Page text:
The chances of adult-use marijuana being decided by Florida voters took a serious hit Thursday when the Supreme Court ruled that ballot petition language from the pro-cannabis Make It Legal Florida misled potential voters.
“We conclude that the language in the ballot summary indicating that the proposed amendment unqualifiedly ‘permits’ the use (and distribution) of recreational marijuana is affirmatively misleading,” read the majority opinion in the 5-2 case, led by Chief Justice Charles T. Canady.
“An adult is permitted to possess, use, display, purchase, or transport marijuana or marijuana accessories for personal use for any reason in compliance with this section and Department (of Health) regulations and is not subject to criminal or civil liability or sanctions under Florida law,” the proposed full text said.
But justices review the summary and not the full text.
“The summary’s unqualified use of the word ‘permits’ strongly suggests that the conduct to be authorized by the amendment will be free of any criminal or civil penalty in Florida,” the majority opinion said. “The proposed amendment, on the other hand, explains that the conduct will only be free of criminal or civil liability ‘under Florida law.’ The proposed amendment includes that language, of course, because a recreational marijuana user or distributor will remain exposed to potential prosecution under federal law — no small matter.”
The Supreme Court ruling against the Make It Legal Florida language found a number of defects.
The initiative language, according to the majority opinion, was “clearly and conclusively defective,” with specific attention paid to the claim that the initiative would “permit” people to have 2.5 ounces of marijuana, which conflicts with prevailing federal law. Previous marijuana initiatives that made the ballot limited immunity to “Florida” law only, with no claims about federal protections.
Justice Alan Lawson offered a dissent with opinion.
“Today’s decision underestimates Florida voters and adds hurdles to the citizen-initiative process that are not supported by the plain language of the governing law or our precedent. Because the ballot summary in this case complies with the constitutional and statutory requirements by which we are to judge ballot summaries, I would apply our precedent and approve this measure for placement on the ballot.”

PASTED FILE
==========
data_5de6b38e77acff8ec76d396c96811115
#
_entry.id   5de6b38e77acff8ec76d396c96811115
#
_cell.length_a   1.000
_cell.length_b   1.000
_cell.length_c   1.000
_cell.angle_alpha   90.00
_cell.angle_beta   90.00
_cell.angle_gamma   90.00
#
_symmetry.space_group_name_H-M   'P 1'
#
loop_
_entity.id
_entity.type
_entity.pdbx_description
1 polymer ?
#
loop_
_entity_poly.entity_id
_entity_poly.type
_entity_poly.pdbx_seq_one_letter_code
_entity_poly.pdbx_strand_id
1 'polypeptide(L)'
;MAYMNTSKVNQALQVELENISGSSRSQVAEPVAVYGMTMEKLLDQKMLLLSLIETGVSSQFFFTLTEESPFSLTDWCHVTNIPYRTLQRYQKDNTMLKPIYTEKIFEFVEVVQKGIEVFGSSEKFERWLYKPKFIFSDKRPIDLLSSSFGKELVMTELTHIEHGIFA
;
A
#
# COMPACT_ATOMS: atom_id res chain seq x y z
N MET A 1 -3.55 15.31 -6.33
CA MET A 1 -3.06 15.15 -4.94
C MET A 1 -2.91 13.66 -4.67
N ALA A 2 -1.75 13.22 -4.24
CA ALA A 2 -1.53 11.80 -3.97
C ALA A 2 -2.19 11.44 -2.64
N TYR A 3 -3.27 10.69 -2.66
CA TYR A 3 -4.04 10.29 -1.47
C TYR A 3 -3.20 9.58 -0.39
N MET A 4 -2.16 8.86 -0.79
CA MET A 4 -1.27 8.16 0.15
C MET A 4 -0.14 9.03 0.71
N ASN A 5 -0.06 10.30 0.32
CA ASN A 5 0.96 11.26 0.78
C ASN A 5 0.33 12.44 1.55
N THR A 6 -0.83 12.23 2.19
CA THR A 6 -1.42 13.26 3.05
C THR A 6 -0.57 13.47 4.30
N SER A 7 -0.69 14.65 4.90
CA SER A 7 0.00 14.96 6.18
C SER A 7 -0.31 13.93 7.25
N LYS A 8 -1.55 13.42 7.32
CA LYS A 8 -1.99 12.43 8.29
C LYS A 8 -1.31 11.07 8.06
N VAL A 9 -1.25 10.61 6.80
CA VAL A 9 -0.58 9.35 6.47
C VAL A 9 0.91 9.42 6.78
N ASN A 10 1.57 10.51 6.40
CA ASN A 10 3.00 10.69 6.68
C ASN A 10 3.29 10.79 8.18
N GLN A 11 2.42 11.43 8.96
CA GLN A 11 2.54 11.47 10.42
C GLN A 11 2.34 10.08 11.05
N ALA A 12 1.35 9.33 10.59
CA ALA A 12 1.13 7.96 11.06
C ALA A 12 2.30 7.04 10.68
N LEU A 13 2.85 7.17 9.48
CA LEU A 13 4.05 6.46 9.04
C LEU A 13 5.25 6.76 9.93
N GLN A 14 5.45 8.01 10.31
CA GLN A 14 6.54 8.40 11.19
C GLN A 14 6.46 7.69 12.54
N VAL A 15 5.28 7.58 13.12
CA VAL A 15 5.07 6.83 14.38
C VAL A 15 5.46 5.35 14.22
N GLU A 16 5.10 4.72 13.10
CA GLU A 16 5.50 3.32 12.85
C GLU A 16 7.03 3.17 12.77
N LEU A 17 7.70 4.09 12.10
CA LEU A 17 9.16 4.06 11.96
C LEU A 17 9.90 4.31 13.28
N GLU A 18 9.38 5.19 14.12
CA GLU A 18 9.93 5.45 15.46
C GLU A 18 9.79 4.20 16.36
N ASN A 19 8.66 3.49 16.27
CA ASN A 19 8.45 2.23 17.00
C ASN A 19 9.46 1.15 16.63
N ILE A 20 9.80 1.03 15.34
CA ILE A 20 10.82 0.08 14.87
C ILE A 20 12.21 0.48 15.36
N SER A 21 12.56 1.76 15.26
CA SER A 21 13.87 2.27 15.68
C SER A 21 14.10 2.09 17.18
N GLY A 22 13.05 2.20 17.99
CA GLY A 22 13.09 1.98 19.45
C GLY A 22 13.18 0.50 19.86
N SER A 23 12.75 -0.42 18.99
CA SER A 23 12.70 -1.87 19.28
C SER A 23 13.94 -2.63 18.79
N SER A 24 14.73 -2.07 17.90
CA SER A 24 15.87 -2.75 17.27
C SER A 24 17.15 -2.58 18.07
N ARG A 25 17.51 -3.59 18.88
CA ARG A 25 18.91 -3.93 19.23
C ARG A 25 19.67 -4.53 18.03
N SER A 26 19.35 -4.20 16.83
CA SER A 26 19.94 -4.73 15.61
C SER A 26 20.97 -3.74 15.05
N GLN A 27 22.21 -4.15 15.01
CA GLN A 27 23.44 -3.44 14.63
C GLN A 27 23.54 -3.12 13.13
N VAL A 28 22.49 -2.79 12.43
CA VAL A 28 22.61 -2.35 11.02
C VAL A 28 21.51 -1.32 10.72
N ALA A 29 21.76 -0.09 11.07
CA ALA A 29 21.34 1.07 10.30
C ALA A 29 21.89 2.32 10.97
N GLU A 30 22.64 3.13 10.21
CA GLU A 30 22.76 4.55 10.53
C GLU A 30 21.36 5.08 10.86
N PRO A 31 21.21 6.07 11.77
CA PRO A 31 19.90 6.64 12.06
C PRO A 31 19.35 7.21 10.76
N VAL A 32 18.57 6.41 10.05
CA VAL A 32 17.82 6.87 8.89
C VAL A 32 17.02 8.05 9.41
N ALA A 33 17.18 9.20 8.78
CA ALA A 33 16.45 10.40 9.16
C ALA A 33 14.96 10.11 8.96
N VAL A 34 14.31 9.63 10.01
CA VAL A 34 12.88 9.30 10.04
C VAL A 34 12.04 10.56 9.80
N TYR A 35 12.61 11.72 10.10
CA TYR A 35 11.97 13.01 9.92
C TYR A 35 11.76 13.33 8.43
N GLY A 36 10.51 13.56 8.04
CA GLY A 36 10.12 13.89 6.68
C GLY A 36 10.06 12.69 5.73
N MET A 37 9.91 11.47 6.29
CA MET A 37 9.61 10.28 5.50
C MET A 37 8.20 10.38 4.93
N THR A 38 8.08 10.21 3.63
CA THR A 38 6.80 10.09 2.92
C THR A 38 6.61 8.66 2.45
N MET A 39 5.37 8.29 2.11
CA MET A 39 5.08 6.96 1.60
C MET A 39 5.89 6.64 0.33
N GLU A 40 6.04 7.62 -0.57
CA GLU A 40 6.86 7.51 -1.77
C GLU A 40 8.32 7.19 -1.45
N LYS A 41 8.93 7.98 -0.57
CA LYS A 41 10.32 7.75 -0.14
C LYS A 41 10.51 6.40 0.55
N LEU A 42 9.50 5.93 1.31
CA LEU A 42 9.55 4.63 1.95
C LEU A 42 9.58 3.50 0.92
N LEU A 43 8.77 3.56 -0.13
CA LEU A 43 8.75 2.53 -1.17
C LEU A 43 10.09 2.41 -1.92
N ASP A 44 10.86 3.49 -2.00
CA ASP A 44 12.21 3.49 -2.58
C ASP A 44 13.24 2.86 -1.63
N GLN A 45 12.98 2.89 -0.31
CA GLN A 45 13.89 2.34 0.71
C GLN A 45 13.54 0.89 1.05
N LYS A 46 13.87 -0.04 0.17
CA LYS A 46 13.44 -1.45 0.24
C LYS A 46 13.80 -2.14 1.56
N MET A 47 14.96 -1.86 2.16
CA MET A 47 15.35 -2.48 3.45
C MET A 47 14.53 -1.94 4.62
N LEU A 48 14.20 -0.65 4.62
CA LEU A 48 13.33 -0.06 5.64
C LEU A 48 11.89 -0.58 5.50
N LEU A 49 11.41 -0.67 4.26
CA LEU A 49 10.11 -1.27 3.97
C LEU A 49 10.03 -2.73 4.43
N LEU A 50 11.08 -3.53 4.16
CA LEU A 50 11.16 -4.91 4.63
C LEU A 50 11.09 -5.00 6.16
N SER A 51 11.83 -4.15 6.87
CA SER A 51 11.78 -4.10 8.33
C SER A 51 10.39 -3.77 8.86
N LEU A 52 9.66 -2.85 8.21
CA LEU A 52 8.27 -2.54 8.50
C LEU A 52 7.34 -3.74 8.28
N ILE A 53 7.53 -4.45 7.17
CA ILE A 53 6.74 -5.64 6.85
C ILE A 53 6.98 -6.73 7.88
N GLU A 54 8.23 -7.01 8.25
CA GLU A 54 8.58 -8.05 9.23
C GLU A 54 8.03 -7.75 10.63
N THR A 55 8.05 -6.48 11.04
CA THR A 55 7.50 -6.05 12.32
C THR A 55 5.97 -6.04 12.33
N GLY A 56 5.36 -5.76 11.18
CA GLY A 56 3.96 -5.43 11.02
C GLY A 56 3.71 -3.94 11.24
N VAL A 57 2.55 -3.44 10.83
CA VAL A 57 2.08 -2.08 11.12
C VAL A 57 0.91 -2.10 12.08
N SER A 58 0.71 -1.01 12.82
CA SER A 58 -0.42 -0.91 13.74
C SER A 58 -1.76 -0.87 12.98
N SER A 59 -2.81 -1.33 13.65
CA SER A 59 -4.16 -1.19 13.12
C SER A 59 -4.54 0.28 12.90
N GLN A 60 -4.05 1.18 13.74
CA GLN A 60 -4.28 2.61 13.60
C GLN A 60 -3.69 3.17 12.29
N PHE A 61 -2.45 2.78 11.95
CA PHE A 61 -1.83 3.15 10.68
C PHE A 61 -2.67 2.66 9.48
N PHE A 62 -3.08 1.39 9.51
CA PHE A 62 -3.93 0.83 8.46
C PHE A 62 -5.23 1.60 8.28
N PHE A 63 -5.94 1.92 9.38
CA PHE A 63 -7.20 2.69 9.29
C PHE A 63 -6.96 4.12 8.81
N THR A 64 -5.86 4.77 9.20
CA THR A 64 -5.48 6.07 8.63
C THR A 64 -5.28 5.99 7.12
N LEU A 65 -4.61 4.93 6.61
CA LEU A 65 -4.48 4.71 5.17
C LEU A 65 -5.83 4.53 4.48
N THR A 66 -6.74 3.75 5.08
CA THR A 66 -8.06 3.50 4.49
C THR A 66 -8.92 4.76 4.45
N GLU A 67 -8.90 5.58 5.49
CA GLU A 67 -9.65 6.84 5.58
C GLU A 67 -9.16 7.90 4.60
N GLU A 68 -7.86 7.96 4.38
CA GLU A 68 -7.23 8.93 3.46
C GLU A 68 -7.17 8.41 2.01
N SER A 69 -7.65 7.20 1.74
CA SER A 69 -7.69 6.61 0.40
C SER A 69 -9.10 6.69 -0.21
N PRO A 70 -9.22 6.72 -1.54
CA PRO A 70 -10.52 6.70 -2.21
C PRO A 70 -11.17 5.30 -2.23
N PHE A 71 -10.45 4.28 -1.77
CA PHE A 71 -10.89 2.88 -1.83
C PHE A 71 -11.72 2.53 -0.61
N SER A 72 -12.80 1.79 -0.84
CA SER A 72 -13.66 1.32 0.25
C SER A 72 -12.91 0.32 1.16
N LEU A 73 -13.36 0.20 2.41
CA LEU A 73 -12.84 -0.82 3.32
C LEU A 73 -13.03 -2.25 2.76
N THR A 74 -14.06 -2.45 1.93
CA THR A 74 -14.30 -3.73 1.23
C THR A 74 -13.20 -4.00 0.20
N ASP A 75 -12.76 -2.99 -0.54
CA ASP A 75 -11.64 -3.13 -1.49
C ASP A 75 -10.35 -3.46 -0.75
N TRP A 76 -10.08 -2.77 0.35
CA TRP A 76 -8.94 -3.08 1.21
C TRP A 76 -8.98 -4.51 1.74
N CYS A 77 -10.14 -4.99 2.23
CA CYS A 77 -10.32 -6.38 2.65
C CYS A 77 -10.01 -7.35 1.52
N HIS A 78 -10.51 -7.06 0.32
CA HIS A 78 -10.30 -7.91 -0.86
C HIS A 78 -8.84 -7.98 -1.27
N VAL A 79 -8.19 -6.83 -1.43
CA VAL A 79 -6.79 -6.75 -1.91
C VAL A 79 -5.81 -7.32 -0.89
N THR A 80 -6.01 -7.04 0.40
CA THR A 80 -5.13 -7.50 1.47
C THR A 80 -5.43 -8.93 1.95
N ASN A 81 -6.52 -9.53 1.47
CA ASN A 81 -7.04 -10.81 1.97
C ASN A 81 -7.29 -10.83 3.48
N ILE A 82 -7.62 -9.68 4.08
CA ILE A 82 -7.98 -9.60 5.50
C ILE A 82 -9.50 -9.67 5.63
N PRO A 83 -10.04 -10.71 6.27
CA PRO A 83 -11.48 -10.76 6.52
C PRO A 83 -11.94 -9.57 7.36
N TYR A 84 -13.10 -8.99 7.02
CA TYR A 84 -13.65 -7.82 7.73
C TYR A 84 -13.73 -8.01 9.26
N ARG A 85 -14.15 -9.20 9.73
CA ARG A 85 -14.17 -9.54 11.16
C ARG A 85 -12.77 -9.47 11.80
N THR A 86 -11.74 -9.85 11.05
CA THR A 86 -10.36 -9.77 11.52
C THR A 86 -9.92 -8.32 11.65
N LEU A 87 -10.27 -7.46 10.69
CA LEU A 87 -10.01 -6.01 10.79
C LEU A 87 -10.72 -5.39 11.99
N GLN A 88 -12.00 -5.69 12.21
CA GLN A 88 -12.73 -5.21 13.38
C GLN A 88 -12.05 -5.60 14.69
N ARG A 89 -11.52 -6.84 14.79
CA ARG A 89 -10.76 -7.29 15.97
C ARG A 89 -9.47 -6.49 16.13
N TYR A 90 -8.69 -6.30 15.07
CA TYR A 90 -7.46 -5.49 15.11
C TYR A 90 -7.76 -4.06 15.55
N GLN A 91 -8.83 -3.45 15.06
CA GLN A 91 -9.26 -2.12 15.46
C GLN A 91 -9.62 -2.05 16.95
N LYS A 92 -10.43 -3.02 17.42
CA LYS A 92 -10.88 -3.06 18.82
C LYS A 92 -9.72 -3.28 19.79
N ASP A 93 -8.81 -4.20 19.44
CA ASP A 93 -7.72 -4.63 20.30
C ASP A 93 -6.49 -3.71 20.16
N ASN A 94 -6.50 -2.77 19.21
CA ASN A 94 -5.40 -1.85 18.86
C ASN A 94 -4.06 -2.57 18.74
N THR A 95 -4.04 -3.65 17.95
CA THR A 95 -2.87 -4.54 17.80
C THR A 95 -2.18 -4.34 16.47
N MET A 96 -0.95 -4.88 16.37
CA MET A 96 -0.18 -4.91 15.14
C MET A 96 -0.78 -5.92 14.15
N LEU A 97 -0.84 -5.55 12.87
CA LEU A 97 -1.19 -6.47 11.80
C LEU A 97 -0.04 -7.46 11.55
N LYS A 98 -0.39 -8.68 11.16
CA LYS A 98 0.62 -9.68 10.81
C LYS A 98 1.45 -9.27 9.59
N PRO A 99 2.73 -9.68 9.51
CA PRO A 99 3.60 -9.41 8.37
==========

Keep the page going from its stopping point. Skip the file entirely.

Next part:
Justice Jorge Labarga also dissented but did not write an opinion.
Attorney General Ashley Moody petitioned the court for an advisory opinion on the matter in late 2019, back when the matter could have still qualified for the 2020 ballot.
“Facts matter. Before Florida voters are asked to make critical changes to our state constitution, those facts should be made clear. That’s why, by law, any citizen initiative seeking to amend the state constitution must offer voters a summary explaining the legal effect of that amendment — painting a full picture of the important choice voters are asked to make. This initiative suggests to voters that their vote will allow for conduct that will remain illegal with significant penalties,” Moody urged.
The political committee Make It Legal Florida spearheaded the drive to put the proposal on the 2022 ballot and had submitted 556,049 valid petition signatures as of Thursday, well short of the nearly 892,000 needed.
Reaction ran the gamut.
“The Florida Chamber of Commerce’s Litigation and Regulatory Reform Center filed an amicus brief with the Court contending this proposed effort intentionally misled voters, and the Florida Chamber applauds the Court for reaching the same conclusion and protecting voters from efforts to obscure the initiative’s true purpose. The Florida Chamber will fight in any venue – legislative, legal or the court of public opinion – to keep Florida, Florida, and ensure efforts to utilize ballot initiatives to circumvent the appropriate legislative process are unsuccessful,” asserted a supportive Florida Chamber of Commerce President and CEO Mark Wilson.
The ruling likely means that the cannabis status quo will continue in Florida until at least 2022. Gov. Ron DeSantis resisted THC caps on medical marijuana when pushed by the Legislature this year. But he opposes a recreational market, an issue that could come to the fore during his reelection campaign next year if a Democrat like Agriculture Commissioner Nikki Fried pushes it.
Fried decried the decision in a statement released late Thursday afternoon.
“Today’s Supreme Court ruling on the marijuana legalization ballot petition language is another infringement on the will of Floridians. Florida’s voters are smart and they understand the federal status of adult-use marijuana. They also understand that states all over the country are working to overcome this, with residents getting what they’ve been asking for all along. Florida voters have taken this into their own hands because the Florida Legislature failed to do right by the people in taking legislative action on legalization,” Fried said.
“It’s clear those in power don’t appreciate these citizens initiatives based on the bills they keep passing. My advice is that they listen to the will of the people or they’ll be out of a job soon. It’s my hope that the federal government will follow suit as I, and so many others, have asked for a change in these outdated marijuana policies, making the will of state legislators irrelevant. This isn’t the end for legalization, we just have to work that much harder,” Fried added.
Fried then doubled down with a tweet vowing a “referendum” on cannabis next year.
2022 will be a referendum on marijuana — and getting rid of any electeds standing in the way.
— Nikki Fried (@nikkifried) April 22, 2021
The News Service of Florida contributed to this post. Republished with permission.